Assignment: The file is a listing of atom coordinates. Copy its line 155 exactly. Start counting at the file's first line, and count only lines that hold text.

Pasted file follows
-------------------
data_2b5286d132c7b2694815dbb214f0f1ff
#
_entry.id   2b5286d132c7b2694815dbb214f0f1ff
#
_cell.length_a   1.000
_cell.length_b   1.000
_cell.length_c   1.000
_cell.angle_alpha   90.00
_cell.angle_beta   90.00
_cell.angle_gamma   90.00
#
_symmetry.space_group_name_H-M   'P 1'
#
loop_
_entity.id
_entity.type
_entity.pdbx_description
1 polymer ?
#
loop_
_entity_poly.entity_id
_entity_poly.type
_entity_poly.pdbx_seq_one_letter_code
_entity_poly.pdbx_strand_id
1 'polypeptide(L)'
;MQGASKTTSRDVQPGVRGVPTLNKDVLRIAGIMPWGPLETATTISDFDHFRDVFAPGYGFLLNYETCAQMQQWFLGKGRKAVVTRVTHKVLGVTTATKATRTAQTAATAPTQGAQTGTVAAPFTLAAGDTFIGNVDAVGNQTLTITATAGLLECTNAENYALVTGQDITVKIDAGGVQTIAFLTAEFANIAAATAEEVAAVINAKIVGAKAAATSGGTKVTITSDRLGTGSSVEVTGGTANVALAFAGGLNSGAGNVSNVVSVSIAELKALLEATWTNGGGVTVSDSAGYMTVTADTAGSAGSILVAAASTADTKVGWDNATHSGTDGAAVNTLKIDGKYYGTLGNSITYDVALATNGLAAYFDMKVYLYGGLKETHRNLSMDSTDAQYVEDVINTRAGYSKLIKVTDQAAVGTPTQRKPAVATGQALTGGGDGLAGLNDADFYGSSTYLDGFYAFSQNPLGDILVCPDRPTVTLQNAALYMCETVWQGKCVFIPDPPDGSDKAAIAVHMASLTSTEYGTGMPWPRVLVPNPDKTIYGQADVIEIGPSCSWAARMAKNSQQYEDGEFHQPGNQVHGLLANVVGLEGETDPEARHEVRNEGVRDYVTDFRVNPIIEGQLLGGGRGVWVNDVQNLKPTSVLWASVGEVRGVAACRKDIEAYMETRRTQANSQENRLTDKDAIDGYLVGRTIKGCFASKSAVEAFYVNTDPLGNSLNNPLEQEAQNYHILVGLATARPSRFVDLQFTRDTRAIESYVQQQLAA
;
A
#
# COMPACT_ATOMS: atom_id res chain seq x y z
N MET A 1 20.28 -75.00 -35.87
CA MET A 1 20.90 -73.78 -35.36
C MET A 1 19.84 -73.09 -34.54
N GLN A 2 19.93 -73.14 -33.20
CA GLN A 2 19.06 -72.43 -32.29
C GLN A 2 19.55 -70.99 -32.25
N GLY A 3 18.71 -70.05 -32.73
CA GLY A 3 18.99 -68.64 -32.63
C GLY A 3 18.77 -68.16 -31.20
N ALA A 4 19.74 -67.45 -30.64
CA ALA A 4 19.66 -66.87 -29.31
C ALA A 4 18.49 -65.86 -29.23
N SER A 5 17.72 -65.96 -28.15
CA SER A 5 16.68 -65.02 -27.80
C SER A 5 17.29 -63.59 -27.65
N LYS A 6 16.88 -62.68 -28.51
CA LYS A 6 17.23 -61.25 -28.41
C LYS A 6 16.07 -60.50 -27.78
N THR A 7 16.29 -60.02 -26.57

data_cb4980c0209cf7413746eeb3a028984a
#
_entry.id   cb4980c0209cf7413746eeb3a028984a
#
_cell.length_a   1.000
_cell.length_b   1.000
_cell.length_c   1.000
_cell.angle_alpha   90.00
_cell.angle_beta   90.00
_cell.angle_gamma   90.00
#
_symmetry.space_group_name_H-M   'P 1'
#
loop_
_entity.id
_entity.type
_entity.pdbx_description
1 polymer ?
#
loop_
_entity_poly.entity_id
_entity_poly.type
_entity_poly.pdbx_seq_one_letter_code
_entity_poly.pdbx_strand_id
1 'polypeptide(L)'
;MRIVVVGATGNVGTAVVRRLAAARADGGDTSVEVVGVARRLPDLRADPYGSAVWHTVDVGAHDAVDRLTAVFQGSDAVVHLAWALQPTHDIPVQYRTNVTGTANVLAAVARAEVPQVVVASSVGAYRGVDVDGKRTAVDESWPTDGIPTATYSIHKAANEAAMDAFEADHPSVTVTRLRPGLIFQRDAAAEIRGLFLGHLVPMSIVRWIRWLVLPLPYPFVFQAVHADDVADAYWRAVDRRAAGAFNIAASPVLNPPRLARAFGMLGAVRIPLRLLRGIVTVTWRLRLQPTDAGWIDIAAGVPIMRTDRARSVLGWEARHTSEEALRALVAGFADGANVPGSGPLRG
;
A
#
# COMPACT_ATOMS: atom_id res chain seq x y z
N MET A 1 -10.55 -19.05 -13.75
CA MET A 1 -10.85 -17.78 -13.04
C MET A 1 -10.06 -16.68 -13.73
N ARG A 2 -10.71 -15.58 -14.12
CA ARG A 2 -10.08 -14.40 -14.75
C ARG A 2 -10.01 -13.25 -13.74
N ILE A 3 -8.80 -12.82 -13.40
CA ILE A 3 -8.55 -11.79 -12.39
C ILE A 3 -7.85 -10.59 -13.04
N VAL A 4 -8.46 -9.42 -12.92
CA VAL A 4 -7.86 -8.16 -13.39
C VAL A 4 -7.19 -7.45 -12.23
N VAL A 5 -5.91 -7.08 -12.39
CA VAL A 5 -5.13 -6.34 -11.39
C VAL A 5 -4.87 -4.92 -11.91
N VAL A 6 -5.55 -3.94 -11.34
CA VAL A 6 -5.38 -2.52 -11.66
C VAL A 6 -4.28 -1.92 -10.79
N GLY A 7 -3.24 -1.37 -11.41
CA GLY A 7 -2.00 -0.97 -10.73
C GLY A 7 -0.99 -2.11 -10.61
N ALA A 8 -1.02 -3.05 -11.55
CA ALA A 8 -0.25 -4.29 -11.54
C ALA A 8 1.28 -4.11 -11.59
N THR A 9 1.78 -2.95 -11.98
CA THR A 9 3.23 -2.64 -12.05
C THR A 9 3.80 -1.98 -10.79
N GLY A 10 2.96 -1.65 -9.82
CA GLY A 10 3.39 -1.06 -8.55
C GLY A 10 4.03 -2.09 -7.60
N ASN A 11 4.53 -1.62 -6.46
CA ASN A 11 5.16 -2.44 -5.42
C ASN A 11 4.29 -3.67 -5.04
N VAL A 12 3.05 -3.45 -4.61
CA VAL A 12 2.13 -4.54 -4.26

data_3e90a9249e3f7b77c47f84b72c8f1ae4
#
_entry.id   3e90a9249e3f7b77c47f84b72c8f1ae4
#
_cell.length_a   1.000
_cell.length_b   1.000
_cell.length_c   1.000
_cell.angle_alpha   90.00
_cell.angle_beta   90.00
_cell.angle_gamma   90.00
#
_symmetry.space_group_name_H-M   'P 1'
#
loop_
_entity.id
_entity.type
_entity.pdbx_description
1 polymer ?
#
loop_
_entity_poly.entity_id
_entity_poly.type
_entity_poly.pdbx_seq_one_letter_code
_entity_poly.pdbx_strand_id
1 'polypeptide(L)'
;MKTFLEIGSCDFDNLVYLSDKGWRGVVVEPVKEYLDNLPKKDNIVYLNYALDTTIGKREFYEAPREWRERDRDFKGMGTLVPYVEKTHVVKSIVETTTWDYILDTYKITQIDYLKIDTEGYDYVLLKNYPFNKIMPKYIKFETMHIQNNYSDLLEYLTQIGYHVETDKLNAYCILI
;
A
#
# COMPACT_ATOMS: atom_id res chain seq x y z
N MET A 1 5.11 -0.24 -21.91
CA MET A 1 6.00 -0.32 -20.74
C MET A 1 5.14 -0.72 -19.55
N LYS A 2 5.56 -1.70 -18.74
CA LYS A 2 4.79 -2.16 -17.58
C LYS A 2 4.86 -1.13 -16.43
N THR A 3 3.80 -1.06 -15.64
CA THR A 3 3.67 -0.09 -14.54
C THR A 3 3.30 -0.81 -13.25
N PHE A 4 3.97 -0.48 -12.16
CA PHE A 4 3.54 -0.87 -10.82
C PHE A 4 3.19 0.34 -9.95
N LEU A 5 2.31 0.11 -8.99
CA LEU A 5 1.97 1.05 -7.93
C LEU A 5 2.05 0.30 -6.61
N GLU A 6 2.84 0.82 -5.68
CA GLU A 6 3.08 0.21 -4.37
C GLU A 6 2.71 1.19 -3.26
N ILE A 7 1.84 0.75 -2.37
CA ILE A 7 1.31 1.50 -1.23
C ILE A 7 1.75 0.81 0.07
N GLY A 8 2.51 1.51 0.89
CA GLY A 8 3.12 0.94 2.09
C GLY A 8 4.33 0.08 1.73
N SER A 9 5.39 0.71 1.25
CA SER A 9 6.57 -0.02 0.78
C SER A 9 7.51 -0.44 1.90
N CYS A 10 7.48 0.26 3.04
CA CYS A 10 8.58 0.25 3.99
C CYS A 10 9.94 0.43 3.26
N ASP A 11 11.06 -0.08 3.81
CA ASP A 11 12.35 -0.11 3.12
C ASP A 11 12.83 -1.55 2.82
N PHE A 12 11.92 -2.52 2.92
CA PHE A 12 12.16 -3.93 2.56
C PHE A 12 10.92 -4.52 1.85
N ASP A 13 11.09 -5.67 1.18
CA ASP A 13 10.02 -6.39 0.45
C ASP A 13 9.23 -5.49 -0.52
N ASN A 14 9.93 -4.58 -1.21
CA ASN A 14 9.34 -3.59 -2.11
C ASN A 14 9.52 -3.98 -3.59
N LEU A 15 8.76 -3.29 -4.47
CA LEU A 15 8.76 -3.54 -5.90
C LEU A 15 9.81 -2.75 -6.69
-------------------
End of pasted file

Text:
CA PHE A 4 3.54 -0.87 -10.82